Taut bands can exist within your body that disrupt blood flow to your muscles. The affected area can become an acidic environment and begin to radiate pain elsewhere in the body. Trigger points are when those taut bands start to refer pain elsewhere. A technique called dry needling can help with this referred or local pain. Dry needling is a skilled intervention that uses a thin filiform needle to penetrate the skin and release underlying myofascial trigger points, muscular and connective tissues. It can help manage neuromusculoskeletal pain and movement impairments. Dry needling is used for a variety of diagnoses, from headaches and migraines to low back pain. This helpful technique is also a treatment option for plantar fasciitis. This condition often affects endurance athletes.
Plantar fasciitis is an inflammation of the band of tissue running along the underside of
the foot/arch. While inflammation could be causing the pain, often overlooked culprits are the trigger points in the Gastrocnemius and Soleus muscles (aka calf muscles). Someone suffering from plantar fasciitis may feel heel pain at attachments by the heel or by the toe or throughout the arch of the foot. People with plantar fasciitis – especially endurance athletes – may have pain associated with initial ambulation in the morning, after prolonged sitting, or with prolonged walking or standing, especially when barefoot.
Along with eliminating trigger points in the muscle, trigger point dry needling is known to
stimulate neural pathways to block pain by disrupting pain messages being sent to the central nervous system. This means that dry needling may not just be a short-term fix of your plantar fasciitis. Relief can last for several days. When combined with other corrective exercises and treatment interventions, dry needling plus other physical therapy treatment can eliminate plantar heel pain.
A July 2021 Meta-Analysis of 297 randomized control trials (RCTs) suggested that trigger point dry needling positively effects those with plantar heel pain of a musculoskeletal origin.3 (Meta-Analyses are often considered one of the highest levels of evidence as they reference multiple randomized control trials to unearth a common result or theme.)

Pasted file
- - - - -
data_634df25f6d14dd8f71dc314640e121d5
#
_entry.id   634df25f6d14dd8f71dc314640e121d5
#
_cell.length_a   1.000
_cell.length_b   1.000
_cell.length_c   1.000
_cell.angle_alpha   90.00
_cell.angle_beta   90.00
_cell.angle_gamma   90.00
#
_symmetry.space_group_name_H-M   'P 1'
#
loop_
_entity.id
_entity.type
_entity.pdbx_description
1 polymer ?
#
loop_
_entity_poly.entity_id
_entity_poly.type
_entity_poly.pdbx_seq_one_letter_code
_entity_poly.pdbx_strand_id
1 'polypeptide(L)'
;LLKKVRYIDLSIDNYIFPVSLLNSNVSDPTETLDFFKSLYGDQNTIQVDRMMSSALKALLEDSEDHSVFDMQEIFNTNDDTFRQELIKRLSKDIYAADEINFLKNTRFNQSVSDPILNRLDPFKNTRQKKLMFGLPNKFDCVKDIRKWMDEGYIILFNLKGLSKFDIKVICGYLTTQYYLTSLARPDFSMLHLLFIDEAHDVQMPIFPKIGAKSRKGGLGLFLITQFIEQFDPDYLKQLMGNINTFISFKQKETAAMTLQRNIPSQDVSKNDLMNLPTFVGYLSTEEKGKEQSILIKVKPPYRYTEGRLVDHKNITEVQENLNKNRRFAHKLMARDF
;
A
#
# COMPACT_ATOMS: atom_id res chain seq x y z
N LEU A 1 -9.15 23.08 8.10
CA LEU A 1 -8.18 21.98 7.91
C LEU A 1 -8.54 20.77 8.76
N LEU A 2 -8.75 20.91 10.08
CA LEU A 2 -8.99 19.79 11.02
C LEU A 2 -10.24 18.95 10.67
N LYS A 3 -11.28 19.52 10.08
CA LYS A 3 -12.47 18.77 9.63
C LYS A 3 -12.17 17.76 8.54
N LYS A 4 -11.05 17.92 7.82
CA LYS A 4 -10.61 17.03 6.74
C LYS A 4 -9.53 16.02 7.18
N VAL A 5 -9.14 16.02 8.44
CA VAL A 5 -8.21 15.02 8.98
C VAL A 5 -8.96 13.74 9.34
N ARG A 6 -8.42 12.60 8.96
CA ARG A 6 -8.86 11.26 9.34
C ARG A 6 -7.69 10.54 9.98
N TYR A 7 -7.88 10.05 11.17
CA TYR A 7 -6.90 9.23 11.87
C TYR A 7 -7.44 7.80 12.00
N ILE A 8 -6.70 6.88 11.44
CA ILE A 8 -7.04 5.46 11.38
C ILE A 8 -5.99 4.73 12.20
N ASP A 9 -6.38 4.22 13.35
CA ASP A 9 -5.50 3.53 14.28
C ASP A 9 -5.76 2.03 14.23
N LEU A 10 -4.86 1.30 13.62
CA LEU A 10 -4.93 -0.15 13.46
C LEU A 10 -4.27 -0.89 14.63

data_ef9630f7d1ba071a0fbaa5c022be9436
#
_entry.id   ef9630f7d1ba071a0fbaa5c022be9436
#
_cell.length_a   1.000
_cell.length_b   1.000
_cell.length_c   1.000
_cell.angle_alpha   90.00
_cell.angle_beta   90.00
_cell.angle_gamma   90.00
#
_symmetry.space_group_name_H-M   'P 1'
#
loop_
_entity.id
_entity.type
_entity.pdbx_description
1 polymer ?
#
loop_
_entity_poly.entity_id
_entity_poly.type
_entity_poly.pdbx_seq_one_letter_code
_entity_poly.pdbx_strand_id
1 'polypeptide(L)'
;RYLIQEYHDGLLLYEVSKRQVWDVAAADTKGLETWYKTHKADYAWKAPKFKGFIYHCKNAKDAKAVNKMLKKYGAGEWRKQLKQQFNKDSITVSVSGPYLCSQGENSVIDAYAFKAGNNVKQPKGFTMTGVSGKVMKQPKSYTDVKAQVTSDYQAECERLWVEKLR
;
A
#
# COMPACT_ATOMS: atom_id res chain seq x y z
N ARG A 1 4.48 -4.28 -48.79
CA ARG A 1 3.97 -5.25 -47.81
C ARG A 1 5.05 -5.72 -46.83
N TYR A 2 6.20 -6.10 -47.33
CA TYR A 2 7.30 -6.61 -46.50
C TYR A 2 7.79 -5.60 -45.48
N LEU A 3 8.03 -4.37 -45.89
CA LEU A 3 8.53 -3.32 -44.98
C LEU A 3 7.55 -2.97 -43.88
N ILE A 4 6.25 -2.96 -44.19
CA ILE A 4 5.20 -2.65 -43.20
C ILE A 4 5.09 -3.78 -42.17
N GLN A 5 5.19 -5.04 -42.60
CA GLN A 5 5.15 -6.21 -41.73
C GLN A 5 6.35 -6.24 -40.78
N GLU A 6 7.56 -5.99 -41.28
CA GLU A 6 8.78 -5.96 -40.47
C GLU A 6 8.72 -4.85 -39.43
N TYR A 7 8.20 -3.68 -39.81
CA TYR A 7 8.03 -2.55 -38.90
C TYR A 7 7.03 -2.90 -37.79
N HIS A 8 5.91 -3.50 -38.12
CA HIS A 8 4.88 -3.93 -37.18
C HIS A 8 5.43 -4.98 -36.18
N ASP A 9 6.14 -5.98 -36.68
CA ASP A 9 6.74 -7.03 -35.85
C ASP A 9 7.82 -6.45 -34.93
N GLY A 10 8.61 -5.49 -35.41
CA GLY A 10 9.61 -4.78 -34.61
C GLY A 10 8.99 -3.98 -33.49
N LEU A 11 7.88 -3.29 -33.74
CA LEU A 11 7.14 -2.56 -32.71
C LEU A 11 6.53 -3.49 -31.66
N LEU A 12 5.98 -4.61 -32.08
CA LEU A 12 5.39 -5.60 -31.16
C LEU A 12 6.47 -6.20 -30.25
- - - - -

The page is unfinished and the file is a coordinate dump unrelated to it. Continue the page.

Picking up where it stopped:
A 2016 study also suggested that trigger point dry needling can effectively reduce pain and is a good option to consider before undergoing more invasive therapies or procedures. Additional studies also indicate that trigger point dry needling can resolve pain and reduce symptoms more quickly than traditional methods. In one study regarding patients with heel pain, the control group required 21 weeks on average to relieve their pain, while the dry needling group resolved their pain in just three weeks!5,6
Dry needling has helped patients who have tried the usual remedies: stretching, foam rolling, Instrument-Assisted Soft Tissue Mobilization, etc., but found minimal relief. If you feel this is a treatment that may benefit you, contact your nearest Athletico and talk to one of our dry needling trained clinicians to get started. When it comes to getting back on your feet and conquering some miles or simply walking without pain, it can all start with Athletico. Schedule a Free Assessment today. Free Assessments are available in-clinic and virtually through our Telehealth platform.
The Athletico blog is an educational resource written by Athletico employees. Athletico bloggers are licensed professionals who abide by the code of ethics outlined by their respective professional associations. The content published in blog posts represents the opinion of the individual author based on their expertise and experience. The content provided in this blog is for informational purposes only, does not constitute medical advice and should not be relied on for making personal health decisions.
The meta- analysis referenced in #3 above, included only 6 studies. 297 were screened. Results in the abstract report caution.
” Moderate- to low-quality evidence suggests a positive effect of trigger point dry needling for improving pain intensity and pain-related disability in the short term and long term, respectively, in patients with plantar heel pain of musculoskeletal origin. The present results should be considered with caution because of the small number of trials.”